Question: Horseback Riding Lessons - What should you ask a riding coach?
When I visit riding stables for lessons, what should I ask the riding instructor or coach?
- How long have they owned and ridden horses?
- How long have they been teaching riding?
- What insurance do they carry?
- Have they competed in horse shows, trials, or competitive distance rides? (You could ask to see awards.)
- What is their specialty? If it’s dressage and you want to trail ride, it may not be a good match.
- Do they hold a current first-aid certificate?
- Do they hold any other credentials like Centered Riding or other accreditation? I've listed many associations that offer accreditation for riding instructors and stable in the FAQ What Makes a Good Coach?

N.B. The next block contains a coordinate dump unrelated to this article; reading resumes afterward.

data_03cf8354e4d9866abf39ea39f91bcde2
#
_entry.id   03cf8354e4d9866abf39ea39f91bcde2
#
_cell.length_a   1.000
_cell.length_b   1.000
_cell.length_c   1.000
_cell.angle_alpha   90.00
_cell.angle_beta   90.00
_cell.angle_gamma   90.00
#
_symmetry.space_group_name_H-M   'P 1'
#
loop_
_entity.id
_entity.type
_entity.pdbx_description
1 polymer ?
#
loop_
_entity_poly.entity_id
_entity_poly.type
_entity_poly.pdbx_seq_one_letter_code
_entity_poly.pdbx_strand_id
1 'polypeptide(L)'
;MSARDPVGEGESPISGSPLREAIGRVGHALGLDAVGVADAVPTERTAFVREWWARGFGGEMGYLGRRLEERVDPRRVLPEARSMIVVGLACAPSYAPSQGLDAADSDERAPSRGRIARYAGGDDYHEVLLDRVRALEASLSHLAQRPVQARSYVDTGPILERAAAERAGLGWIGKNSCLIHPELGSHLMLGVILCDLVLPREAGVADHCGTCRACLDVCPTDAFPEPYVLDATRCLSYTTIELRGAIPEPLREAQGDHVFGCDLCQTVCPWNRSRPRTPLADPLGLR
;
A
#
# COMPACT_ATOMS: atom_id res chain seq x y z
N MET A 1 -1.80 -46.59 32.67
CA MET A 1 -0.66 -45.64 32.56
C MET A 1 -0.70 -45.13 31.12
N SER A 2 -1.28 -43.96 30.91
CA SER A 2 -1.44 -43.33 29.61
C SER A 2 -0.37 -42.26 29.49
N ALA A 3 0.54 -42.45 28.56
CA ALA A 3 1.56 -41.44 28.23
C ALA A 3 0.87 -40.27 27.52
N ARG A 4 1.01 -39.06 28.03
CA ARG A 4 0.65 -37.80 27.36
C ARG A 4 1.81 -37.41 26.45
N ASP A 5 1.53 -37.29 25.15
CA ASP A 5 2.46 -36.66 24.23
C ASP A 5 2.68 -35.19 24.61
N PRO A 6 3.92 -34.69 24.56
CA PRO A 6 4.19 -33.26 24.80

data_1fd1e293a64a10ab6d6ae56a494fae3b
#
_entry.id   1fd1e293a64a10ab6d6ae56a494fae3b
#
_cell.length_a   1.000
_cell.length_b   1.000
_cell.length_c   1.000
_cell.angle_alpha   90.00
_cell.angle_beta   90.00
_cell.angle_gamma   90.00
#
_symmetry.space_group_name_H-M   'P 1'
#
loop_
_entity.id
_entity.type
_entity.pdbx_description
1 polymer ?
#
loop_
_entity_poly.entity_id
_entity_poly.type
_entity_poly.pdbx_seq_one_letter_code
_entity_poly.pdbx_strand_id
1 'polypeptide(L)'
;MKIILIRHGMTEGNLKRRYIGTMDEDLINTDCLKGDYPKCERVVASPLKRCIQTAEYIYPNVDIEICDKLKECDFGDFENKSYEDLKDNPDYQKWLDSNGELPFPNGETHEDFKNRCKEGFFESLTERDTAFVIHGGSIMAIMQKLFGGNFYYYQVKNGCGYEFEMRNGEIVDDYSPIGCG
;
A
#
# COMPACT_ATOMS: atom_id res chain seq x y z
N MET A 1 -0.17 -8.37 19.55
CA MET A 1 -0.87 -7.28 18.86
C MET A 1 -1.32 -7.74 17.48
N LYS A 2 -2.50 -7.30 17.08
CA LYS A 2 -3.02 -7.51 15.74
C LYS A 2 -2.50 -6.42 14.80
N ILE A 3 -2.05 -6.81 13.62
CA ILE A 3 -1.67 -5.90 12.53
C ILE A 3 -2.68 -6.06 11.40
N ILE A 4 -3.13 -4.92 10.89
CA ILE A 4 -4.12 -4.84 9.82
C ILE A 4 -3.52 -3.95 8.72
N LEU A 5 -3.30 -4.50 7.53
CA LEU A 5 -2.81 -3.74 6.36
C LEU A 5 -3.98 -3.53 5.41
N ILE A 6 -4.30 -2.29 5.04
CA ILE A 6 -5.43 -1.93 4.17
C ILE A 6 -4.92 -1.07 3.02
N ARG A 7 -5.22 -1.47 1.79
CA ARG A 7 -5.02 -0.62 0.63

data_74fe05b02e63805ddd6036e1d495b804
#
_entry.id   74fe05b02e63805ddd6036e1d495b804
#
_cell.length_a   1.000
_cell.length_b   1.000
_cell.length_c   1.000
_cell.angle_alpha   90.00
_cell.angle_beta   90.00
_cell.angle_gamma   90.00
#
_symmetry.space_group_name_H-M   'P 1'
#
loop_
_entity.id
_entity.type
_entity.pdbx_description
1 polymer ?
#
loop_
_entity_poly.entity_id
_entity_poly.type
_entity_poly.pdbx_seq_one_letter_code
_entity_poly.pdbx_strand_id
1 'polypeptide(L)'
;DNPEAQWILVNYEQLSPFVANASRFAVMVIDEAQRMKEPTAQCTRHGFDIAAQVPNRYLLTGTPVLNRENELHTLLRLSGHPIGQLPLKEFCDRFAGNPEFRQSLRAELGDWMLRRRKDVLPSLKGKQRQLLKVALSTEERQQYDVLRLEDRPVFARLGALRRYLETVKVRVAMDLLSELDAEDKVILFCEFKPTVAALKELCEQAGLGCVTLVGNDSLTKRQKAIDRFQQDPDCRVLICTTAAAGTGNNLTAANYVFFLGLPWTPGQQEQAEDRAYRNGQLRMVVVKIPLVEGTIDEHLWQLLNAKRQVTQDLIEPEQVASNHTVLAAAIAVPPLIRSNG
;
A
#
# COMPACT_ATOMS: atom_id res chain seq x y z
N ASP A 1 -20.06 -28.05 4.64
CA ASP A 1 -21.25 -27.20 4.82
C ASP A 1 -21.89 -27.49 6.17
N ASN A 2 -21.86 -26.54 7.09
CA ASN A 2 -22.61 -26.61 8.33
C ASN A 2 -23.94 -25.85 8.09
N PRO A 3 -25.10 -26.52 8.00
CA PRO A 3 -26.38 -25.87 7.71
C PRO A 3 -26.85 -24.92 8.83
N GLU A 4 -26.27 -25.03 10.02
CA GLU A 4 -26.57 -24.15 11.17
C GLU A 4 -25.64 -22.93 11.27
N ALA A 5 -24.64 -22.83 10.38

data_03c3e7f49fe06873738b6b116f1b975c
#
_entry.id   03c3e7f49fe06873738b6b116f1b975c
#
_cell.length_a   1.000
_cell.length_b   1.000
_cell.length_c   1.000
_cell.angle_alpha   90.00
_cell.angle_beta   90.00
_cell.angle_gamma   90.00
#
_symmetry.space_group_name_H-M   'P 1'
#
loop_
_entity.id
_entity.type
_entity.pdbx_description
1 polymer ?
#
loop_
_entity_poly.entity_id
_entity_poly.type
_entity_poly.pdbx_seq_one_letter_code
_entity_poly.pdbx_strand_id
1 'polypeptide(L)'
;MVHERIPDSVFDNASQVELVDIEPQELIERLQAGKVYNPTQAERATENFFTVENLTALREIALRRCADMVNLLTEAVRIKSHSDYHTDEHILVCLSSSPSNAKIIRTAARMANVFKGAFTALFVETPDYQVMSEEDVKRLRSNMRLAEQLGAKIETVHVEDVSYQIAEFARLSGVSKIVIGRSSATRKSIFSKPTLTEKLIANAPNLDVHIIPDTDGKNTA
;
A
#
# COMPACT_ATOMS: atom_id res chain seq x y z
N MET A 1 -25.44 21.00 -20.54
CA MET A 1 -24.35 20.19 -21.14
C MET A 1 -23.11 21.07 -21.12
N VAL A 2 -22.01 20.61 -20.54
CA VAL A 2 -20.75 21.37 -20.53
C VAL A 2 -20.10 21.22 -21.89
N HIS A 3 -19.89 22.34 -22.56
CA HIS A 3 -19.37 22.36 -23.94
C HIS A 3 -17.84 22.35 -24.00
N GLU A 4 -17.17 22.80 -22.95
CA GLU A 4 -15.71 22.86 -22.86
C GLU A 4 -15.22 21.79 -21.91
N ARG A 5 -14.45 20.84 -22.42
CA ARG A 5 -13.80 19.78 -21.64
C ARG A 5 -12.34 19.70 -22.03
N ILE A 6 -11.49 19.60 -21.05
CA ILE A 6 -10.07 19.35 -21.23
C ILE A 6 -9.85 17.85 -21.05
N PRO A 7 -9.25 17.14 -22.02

- How many students do they currently have?
- How long have the lesson horses been owned? Beware if they brag of the great bargain they picked up at auction last weekend. And ask how old the horses are. Don't be alarmed if many are older horses, but do be suspicious if there are any horses under the age of four. Older horses are better for riding lessons, especially for beginners.
- Do they offer private lessons or will you be in a group? First-time riders should have private lessons until they are able to competently control the horse. Lessons of over six riders can be overcrowded making it difficult to maintain a safe distance between horses. Instructors will have a harder time giving students individual attention in larger groups.
- How long will the lessons be? You may have a choice of partial or full hours (or more). A partial hour may be better for younger children or those of us of a 'certain age'--at least until our flexibility and strength increase.
- How much will the lessons cost? You can expect lessons to start at $25 and go up. It's not unusual to pay $40 or more for a one hour private lesson. If you book and pay month or more in advance you may get a discount.
- Can you ride your own horse? You may have this option of you can trailer your horse in.